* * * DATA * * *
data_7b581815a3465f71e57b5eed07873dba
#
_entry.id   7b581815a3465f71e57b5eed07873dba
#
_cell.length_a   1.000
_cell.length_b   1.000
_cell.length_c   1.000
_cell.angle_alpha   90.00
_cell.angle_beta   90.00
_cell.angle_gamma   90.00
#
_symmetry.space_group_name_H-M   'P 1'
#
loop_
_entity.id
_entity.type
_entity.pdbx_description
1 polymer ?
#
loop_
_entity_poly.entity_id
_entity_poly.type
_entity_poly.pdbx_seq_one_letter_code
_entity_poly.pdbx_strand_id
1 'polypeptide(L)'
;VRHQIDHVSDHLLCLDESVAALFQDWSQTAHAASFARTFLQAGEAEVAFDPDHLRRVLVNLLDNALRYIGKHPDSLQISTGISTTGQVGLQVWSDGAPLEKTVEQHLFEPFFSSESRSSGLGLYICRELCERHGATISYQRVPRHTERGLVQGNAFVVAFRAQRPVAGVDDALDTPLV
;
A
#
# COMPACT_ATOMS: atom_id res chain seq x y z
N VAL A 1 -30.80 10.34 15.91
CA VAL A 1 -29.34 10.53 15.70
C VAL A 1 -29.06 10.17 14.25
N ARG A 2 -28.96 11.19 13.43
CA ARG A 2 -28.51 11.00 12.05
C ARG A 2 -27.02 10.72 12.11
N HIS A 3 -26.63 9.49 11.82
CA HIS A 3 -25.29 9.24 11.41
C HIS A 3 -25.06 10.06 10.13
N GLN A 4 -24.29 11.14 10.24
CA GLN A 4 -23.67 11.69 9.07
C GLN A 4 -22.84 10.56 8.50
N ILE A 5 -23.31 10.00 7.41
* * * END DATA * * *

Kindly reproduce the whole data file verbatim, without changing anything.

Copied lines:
data_7b581815a3465f71e57b5eed07873dba
#
_entry.id   7b581815a3465f71e57b5eed07873dba
#
_cell.length_a   1.000
_cell.length_b   1.000
_cell.length_c   1.000
_cell.angle_alpha   90.00
_cell.angle_beta   90.00
_cell.angle_gamma   90.00
#
_symmetry.space_group_name_H-M   'P 1'
#
loop_
_entity.id
_entity.type
_entity.pdbx_description
1 polymer ?
#
loop_
_entity_poly.entity_id
_entity_poly.type
_entity_poly.pdbx_seq_one_letter_code
_entity_poly.pdbx_strand_id
1 'polypeptide(L)'
;VRHQIDHVSDHLLCLDESVAALFQDWSQTAHAASFARTFLQAGEAEVAFDPDHLRRVLVNLLDNALRYIGKHPDSLQISTGISTTGQVGLQVWSDGAPLEKTVEQHLFEPFFSSESRSSGLGLYICRELCERHGATISYQRVPRHTERGLVQGNAFVVAFRAQRPVAGVDDALDTPLV
;
A
#
# COMPACT_ATOMS: atom_id res chain seq x y z
N VAL A 1 -30.80 10.34 15.91
CA VAL A 1 -29.34 10.53 15.70
C VAL A 1 -29.06 10.17 14.25
N ARG A 2 -28.96 11.19 13.43
CA ARG A 2 -28.51 11.00 12.05
C ARG A 2 -27.02 10.72 12.11
N HIS A 3 -26.63 9.49 11.82
CA HIS A 3 -25.29 9.24 11.41
C HIS A 3 -25.06 10.06 10.13
N GLN A 4 -24.29 11.14 10.24
CA GLN A 4 -23.67 11.69 9.07
C GLN A 4 -22.84 10.56 8.50
N ILE A 5 -23.31 10.00 7.41